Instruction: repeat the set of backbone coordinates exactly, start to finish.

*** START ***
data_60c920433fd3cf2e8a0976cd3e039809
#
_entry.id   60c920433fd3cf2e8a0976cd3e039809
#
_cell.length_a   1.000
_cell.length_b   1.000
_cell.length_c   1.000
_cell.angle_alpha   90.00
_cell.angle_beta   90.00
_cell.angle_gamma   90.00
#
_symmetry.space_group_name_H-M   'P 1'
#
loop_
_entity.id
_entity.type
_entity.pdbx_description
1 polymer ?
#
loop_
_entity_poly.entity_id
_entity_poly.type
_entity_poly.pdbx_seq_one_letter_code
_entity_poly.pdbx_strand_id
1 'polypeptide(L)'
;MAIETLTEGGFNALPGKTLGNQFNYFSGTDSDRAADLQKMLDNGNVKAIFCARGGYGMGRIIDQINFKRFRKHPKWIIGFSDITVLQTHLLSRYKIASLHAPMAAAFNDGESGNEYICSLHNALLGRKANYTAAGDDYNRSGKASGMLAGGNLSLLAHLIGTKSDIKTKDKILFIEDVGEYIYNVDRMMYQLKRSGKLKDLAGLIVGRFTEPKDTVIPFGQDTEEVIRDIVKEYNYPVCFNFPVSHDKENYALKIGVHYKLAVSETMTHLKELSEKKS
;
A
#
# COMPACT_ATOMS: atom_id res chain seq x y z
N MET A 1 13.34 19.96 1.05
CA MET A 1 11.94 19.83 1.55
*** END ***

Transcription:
data_60c920433fd3cf2e8a0976cd3e039809
#
_entry.id   60c920433fd3cf2e8a0976cd3e039809
#
_cell.length_a   1.000
_cell.length_b   1.000
_cell.length_c   1.000
_cell.angle_alpha   90.00
_cell.angle_beta   90.00
_cell.angle_gamma   90.00
#
_symmetry.space_group_name_H-M   'P 1'
#
loop_
_entity.id
_entity.type
_entity.pdbx_description
1 polymer ?
#
loop_
_entity_poly.entity_id
_entity_poly.type
_entity_poly.pdbx_seq_one_letter_code
_entity_poly.pdbx_strand_id
1 'polypeptide(L)'
;MAIETLTEGGFNALPGKTLGNQFNYFSGTDSDRAADLQKMLDNGNVKAIFCARGGYGMGRIIDQINFKRFRKHPKWIIGFSDITVLQTHLLSRYKIASLHAPMAAAFNDGESGNEYICSLHNALLGRKANYTAAGDDYNRSGKASGMLAGGNLSLLAHLIGTKSDIKTKDKILFIEDVGEYIYNVDRMMYQLKRSGKLKDLAGLIVGRFTEPKDTVIPFGQDTEEVIRDIVKEYNYPVCFNFPVSHDKENYALKIGVHYKLAVSETMTHLKELSEKKS
;
A
#
# COMPACT_ATOMS: atom_id res chain seq x y z
N MET A 1 13.34 19.96 1.05
CA MET A 1 11.94 19.83 1.55